Tuesday, February 28, 2017

Sunday in the Park with George

I will preface by saying that Sunday in the Park with George is a very close second behind A Chorus Line on my list of favorite musicals, so you won't get objectivity from me. In my opinion, this is the most perfect score ever written for the musical theatre. The complexity of Stephen Sondheim's work, and the way in which it mimics Seurat's pointillistic style, is a marvel. It is highbrow and cerebral, yet also emotionally resonant and accessible.

I love Annaleigh Ashford, but I was surprised when she was cast as Dot/Marie. She doesn't fit the mold of the women who have played the role in major production. That being said, I found myself actually laughing tonight. This show presents pretty heavy material, but Annaleigh was able to mine out every little nugget of comedy. Conversely, this made her more emotional moments even more heart wrenching. I found her Marie to be more engaging than any of the others I've seen. Her southern drawl peppered act II with sass, which again, made the ballads ever more powerful. Her connection to her mother in the painting during "Children and Art" was palpable.

Jake Gyllenhaal is thoroughly impressive as George. You'll be shocked when you hear him sing. He's not just one of those actors who happens to sing well...he's a Singer with a capital S. His portrayal of the dogs is a highlight as the comedy juxtaposes the seriousness of Act I George. His impeccable diction makes the fast paced numbers,  namely "Color and Light" and "Putting it Together," a dream to listen to.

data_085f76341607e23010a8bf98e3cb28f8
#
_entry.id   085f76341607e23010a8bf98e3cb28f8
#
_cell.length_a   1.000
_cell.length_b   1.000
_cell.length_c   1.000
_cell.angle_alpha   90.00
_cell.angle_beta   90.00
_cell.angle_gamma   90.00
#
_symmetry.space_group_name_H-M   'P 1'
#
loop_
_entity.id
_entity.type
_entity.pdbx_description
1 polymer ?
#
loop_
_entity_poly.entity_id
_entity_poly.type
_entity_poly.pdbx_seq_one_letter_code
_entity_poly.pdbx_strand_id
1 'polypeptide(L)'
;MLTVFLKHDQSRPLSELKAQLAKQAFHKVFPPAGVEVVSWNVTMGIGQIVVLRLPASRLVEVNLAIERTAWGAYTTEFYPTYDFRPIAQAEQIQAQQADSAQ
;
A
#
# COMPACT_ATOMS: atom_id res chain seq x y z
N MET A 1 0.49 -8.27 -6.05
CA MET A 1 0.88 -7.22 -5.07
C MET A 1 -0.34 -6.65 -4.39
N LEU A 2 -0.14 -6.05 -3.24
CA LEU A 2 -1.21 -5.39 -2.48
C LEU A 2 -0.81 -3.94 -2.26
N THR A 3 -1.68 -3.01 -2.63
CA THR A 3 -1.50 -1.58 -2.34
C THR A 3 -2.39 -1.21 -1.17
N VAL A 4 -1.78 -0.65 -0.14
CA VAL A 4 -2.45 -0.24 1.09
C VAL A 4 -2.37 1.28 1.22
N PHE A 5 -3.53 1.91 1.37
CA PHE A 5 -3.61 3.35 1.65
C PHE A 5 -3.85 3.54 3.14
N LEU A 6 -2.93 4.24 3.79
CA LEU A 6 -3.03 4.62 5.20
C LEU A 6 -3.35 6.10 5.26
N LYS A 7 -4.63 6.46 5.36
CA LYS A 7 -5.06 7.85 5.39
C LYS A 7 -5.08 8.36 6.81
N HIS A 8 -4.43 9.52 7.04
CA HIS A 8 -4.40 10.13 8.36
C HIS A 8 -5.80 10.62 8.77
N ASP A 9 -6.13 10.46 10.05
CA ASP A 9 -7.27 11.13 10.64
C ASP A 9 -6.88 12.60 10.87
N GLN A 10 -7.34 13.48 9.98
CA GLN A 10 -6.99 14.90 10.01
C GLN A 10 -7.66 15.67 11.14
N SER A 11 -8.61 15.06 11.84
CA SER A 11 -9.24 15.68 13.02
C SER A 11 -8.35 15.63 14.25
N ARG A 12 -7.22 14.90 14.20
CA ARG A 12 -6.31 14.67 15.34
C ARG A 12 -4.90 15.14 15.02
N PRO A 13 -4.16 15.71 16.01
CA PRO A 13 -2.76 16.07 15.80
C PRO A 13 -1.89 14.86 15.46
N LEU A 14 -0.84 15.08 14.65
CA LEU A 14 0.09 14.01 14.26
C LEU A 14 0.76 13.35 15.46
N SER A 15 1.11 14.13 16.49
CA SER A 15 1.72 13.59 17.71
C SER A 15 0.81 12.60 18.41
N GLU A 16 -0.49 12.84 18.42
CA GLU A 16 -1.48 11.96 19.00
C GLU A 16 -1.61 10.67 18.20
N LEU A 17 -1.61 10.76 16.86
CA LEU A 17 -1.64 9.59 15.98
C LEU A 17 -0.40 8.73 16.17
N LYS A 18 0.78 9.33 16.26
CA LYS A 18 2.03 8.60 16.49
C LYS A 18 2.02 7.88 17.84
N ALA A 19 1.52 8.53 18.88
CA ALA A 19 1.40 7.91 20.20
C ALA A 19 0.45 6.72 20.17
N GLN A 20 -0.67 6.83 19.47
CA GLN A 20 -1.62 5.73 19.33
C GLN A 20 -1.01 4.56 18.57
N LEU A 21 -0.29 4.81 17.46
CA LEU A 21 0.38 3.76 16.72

The supporting cast fills out the painting with standout performances from Erin Davie and Ruthie Ann Miles. This is truly an ensemble show and it's refreshing to see actors, the aforementioned specifically, who have starred in previous shows be able to blend into the chorus, yet deliver a knockout line when the libretto dictates.

I firmly believe that our favorite shows affect us differently at different phases of our lives. We relate to characters differently, a previously ignored song stands out, or a particular scene is revealed to us in a new light. That new moment for me tonight was Dot's speech before "Move On". When she explains what she learned from George, she talks about concentration. When she was younger, she thought it meant standing still and focusing, but now she knows concentration means feeling comfortable where you are, not living in the past or the future. This really stuck me. It's a common sentiment to live in the moment and live for today, but the idea of concentration really gripped me. In a sense, she's admitting that George was never in the wrong in their relationship, but he helped her to grow and change, which helps her to go forward. It's absolutely gutting to think that two people can be right for one another all along, but the timing doesn't work. However, Dot and George don't feel that way in the end. They honor their time together and move forward. I always say that Sunday is the most cathartic closing number in the entire musical theatre canon and George's final spoken sentence really provides closure and hope for the audiences. "White a blank page or canvas, his favorite, so many possibilities."

No comments:

Post a Comment